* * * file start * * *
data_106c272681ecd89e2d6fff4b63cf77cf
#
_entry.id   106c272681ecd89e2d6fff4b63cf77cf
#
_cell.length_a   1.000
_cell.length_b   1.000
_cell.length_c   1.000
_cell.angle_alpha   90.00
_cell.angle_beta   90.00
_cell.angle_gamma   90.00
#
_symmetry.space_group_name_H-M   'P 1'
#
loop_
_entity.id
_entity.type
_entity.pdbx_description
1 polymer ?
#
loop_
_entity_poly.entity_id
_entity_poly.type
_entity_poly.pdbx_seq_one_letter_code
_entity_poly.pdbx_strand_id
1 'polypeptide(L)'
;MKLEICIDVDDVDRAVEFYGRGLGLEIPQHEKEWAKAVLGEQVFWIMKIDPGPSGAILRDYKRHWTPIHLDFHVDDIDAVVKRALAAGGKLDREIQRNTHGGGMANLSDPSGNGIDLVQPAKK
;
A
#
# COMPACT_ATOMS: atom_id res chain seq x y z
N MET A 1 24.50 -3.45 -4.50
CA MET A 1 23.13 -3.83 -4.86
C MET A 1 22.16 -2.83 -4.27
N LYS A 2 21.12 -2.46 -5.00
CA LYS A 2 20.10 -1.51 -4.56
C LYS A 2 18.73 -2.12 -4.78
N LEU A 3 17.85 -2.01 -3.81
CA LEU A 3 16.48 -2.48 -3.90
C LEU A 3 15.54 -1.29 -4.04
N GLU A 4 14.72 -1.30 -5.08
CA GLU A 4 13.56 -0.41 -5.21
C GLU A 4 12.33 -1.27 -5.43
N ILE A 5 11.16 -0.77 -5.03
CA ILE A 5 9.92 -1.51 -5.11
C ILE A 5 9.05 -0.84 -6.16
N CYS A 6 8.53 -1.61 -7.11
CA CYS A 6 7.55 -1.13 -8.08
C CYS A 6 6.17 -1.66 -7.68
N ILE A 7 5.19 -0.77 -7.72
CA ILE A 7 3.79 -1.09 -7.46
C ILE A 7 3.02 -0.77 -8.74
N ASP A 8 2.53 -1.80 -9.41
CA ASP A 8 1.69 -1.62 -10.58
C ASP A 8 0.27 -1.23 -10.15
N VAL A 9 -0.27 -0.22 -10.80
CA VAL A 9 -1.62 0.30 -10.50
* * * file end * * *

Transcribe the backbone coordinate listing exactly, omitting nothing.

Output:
data_106c272681ecd89e2d6fff4b63cf77cf
#
_entry.id   106c272681ecd89e2d6fff4b63cf77cf
#
_cell.length_a   1.000
_cell.length_b   1.000
_cell.length_c   1.000
_cell.angle_alpha   90.00
_cell.angle_beta   90.00
_cell.angle_gamma   90.00
#
_symmetry.space_group_name_H-M   'P 1'
#
loop_
_entity.id
_entity.type
_entity.pdbx_description
1 polymer ?
#
loop_
_entity_poly.entity_id
_entity_poly.type
_entity_poly.pdbx_seq_one_letter_code
_entity_poly.pdbx_strand_id
1 'polypeptide(L)'
;MKLEICIDVDDVDRAVEFYGRGLGLEIPQHEKEWAKAVLGEQVFWIMKIDPGPSGAILRDYKRHWTPIHLDFHVDDIDAVVKRALAAGGKLDREIQRNTHGGGMANLSDPSGNGIDLVQPAKK
;
A
#
# COMPACT_ATOMS: atom_id res chain seq x y z
N MET A 1 24.50 -3.45 -4.50
CA MET A 1 23.13 -3.83 -4.86
C MET A 1 22.16 -2.83 -4.27
N LYS A 2 21.12 -2.46 -5.00
CA LYS A 2 20.10 -1.51 -4.56
C LYS A 2 18.73 -2.12 -4.78
N LEU A 3 17.85 -2.01 -3.81
CA LEU A 3 16.48 -2.48 -3.90
C LEU A 3 15.54 -1.29 -4.04
N GLU A 4 14.72 -1.30 -5.08
CA GLU A 4 13.56 -0.41 -5.21
C GLU A 4 12.33 -1.27 -5.43
N ILE A 5 11.16 -0.77 -5.03
CA ILE A 5 9.92 -1.51 -5.11
C ILE A 5 9.05 -0.84 -6.16
N CYS A 6 8.53 -1.61 -7.11
CA CYS A 6 7.55 -1.13 -8.08
C CYS A 6 6.17 -1.66 -7.68
N ILE A 7 5.19 -0.77 -7.72
CA ILE A 7 3.79 -1.09 -7.46
C ILE A 7 3.02 -0.77 -8.74
N ASP A 8 2.53 -1.80 -9.41
CA ASP A 8 1.69 -1.62 -10.58
C ASP A 8 0.27 -1.23 -10.15
N VAL A 9 -0.27 -0.22 -10.80
CA VAL A 9 -1.62 0.30 -10.50